Modules are used by Android Studio to make it simple to add additional devices to your project.
The first module via which the user can enter the application is login. If the user does not already have an account in the application, he or she can create one by entering their email address, name, phone number, and password.
The phone number is required to login to the application because, after sharing the donor's location, the food activist approaches the donor to collect the food. If the location is not appropriate, the food activist can contact the donor via the phone number provided during the sign-up process. This is how the login module works.
2. User/Hotel Module
a. Login Credential: This is used for HOTEL or user login using username and password if registered already.
b. Add Food: This is used to add a new food item with details like hotel/user name, location, quantity, address, contact information, time of food preparation.
3. NGO Module
a. Login Credential: This is used for ngos login using username and password IF registered already.
b. Food Available: Request sent by the hotels/Users are visible to ngos which helps them to act accordingly.
4. Farmer Module
V. TECHNOLOGIES USED
A. Android Studio
Android studio is an Android focused IDE, designed especially for Android development. Android studio uses java and xml. Java is considered best for the development of mobile applications based on the Android platform. It is so because Android consists of its APIs and Java libraries. Thus, it is easy using java for Android applications, both android APIs and Java is used to write code for Android apps. Xml helps to design the application layout, how it will look, how components like buttons, text view, etc. will be placed and their styling.
Java is a widely used programming language and it was developed by James Gosling at Sun Microsystem. The latest version of java is Java SE 14 which was released in March 2020.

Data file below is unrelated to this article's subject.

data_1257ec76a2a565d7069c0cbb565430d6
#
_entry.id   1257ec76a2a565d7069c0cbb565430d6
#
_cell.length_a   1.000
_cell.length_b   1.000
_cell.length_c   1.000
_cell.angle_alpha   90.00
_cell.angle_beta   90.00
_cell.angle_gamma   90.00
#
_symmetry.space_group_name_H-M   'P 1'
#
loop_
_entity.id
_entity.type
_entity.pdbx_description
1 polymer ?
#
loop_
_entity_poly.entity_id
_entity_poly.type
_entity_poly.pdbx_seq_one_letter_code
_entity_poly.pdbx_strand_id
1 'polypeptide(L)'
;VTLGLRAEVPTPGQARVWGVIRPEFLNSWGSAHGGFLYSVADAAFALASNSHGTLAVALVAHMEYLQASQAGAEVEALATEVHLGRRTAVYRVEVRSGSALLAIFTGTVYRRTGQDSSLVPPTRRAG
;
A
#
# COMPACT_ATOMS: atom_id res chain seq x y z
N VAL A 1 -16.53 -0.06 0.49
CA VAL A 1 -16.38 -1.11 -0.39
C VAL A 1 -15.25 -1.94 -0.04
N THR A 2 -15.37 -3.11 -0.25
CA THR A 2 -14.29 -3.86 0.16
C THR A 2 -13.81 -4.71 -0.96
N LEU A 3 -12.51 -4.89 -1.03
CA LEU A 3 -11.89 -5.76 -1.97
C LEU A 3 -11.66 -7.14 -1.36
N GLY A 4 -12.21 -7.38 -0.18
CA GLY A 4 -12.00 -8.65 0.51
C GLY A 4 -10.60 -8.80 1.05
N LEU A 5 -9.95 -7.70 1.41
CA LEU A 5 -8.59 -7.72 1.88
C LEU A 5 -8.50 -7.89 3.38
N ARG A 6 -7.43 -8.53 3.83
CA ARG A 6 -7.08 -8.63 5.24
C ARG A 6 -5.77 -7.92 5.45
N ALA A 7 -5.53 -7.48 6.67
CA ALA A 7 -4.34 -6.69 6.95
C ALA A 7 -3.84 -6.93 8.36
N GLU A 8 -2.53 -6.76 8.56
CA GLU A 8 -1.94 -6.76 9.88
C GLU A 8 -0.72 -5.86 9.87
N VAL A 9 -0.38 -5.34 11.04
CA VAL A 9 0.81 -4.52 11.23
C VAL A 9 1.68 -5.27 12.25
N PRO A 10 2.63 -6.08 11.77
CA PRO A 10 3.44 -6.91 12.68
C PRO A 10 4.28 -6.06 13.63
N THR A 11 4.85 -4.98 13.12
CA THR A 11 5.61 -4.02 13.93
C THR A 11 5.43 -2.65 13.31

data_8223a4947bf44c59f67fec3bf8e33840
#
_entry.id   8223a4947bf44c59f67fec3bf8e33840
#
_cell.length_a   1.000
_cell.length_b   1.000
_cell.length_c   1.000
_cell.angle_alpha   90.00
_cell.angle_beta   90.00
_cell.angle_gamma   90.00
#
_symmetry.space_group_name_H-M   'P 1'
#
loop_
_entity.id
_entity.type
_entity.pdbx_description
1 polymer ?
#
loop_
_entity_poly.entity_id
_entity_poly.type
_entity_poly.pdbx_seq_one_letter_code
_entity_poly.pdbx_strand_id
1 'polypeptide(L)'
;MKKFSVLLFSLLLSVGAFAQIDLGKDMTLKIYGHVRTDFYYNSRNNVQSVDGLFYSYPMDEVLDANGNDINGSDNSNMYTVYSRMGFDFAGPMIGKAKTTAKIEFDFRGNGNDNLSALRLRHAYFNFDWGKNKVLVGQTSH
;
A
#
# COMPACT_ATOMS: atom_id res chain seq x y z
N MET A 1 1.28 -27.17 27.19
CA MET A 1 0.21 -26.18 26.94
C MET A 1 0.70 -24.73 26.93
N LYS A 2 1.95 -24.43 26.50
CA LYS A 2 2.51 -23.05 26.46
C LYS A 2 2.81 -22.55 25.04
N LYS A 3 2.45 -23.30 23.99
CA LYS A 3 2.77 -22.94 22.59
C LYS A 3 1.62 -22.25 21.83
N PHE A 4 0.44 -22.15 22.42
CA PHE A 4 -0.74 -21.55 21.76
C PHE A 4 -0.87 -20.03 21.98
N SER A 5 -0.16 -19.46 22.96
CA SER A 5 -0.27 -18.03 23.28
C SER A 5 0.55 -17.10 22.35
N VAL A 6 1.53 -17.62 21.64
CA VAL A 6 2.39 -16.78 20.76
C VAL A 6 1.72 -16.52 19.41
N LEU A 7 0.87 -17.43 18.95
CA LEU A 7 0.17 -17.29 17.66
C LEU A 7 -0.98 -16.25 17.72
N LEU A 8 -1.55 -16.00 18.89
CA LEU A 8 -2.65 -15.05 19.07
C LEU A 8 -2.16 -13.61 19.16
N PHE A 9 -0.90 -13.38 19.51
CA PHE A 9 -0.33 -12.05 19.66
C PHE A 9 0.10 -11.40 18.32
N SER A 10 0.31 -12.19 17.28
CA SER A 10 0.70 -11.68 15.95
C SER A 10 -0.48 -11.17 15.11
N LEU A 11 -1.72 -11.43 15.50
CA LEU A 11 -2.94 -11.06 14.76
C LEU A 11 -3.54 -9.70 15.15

The chief objective of java was to make it:
XML stands for eXtensible Markup Language. It is a hardware and software tool which is used to store and transport data because it stores data in plain text format. It does not carry information regarding how to be displayed. Predefined tags are not needed for XML. Without losing data, it is very easy to upgrade to a new operating system, applications and browsers. XML is both machine and human readable. It is language and platform independent.XML is used in this application for designing the pages with backgrounds, image buttons, layouts, text boxes, etc.
VI. FUTURE SCOPE
Some features that could be added are:
People utilize mobile applications for a variety of functions, and the tendency is growing year after year.The proposed application will help to reduce food waste. Food waste occurs very often in our daily lives. Instead of tossing it out, it could be utilized to feed the homeless. This app specifies the location of excess food as well as the quantity of food available.It is an easy-to-use application.
 H. Hajjdiab, A. Anzer, H. A. Tabaza, and W. Ahmed, “A food wastage reduction mobile application,” in 2018 6th International Conference on Future Internet of Things and Cloud Workshops (FiCloudW), pp. 152–157, IEEE, 2018  I. Spyridakis, M. Holbrook, B. Gruenke, and S. S. Latha, “Smart resource management: Civic engagement and food recovery,” in 2019 IEEE International Smart Cities Conference (ISC2), pp. 378–383, IEEE, 2019  D. J. Attokaren, I. G. Fernandes, A. Sriram, Y. S. Murthy, and S. G. Koolagudi, “Food classification from images using convolutional neural networks,” in TENCON 2017-2017 IEEE Region 10 Conference, pp. 2801–2806, IEEE, 2017.  M. Gunawardane, H. Pushpakumara, E. Navarathne, S. Lokuliyana, K. Kelaniyage, and N. Gamage, “Zero food waste: Food wastage sustaining mobile application,” in 2019 International Conference on Advancements in Computing (ICAC), pp. 129–132, IEEE, 2019  C. Martin-Rios, C. Demen-Meier, S. Gossling, and C. Cornuz, “Food waste management innovations in the foodservice industry,” Waste management, vol. 79, pp. 196– 206, 2018.
Copyright © 2023 Priti Yadav, Atharva Mandale, Nishikant Deokar, Rushikesh Shinde, Rohit Yeole. This is an open access article distributed under the Creative Commons Attribution License, which permits unrestricted use, distribution, and reproduction in any medium, provided the original work is properly cited.